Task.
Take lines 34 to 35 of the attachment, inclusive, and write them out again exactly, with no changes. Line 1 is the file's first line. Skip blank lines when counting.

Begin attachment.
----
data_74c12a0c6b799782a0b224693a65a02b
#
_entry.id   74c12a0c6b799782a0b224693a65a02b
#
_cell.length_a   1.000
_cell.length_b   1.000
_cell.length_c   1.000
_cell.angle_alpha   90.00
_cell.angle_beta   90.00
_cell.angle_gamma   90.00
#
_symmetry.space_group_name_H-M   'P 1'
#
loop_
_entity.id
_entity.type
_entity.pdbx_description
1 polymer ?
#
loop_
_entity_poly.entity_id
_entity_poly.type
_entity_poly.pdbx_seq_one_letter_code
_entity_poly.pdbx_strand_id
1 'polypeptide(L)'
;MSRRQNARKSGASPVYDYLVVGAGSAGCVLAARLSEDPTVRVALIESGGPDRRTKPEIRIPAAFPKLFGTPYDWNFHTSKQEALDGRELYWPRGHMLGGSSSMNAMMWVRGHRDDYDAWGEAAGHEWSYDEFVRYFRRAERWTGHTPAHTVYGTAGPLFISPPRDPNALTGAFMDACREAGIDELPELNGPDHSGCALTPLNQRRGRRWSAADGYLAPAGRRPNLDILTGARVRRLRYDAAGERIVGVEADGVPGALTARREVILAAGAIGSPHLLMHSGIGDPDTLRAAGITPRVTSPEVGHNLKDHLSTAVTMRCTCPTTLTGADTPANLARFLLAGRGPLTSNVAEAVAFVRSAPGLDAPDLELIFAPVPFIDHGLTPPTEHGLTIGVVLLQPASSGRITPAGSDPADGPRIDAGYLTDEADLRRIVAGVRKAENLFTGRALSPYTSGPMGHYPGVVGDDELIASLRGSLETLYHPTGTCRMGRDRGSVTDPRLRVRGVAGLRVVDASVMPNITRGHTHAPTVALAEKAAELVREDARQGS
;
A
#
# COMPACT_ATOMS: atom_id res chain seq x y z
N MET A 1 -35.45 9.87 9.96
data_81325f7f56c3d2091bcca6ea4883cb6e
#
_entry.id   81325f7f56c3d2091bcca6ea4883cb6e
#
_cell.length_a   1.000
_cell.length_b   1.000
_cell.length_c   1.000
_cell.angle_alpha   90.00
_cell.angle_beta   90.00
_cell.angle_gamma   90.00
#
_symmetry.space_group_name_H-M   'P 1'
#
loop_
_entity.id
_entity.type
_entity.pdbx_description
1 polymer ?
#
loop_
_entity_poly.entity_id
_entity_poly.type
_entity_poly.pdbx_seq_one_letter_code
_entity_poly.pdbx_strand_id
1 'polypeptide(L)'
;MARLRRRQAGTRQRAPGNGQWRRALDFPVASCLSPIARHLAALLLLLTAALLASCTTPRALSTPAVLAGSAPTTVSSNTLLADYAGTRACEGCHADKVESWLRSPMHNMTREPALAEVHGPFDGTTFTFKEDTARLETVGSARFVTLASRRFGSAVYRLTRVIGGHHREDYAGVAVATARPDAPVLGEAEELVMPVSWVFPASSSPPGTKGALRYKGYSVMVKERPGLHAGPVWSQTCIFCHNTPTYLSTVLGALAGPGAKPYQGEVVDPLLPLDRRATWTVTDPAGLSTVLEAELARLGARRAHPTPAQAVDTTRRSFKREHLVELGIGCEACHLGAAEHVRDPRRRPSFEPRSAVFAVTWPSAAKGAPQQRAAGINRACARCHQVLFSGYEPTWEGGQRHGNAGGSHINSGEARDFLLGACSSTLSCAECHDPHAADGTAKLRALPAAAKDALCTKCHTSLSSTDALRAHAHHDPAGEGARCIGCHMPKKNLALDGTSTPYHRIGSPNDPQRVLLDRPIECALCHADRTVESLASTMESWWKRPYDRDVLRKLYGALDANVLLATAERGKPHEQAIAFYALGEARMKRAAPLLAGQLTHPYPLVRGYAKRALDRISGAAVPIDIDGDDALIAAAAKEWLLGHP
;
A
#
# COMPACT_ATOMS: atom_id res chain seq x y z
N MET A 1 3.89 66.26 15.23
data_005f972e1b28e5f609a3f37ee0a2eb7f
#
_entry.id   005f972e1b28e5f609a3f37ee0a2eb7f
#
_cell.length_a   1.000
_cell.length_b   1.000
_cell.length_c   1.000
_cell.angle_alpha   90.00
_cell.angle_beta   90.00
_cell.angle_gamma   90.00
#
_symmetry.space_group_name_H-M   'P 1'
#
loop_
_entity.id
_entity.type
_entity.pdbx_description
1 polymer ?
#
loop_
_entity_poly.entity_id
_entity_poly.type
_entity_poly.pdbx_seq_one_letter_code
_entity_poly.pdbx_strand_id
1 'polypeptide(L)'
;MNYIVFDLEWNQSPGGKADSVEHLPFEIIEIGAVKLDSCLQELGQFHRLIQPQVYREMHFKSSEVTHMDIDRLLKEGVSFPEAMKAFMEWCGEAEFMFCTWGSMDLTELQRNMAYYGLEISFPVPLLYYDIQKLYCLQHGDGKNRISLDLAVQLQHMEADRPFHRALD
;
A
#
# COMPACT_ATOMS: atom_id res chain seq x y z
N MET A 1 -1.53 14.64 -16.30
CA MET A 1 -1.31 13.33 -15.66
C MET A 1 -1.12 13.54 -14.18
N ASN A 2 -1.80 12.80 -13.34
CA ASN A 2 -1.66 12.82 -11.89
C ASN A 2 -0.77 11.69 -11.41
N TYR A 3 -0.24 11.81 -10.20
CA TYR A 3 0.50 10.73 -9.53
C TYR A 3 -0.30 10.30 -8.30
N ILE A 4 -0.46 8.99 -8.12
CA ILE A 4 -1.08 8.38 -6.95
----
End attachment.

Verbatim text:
_entry.id   81325f7f56c3d2091bcca6ea4883cb6e
#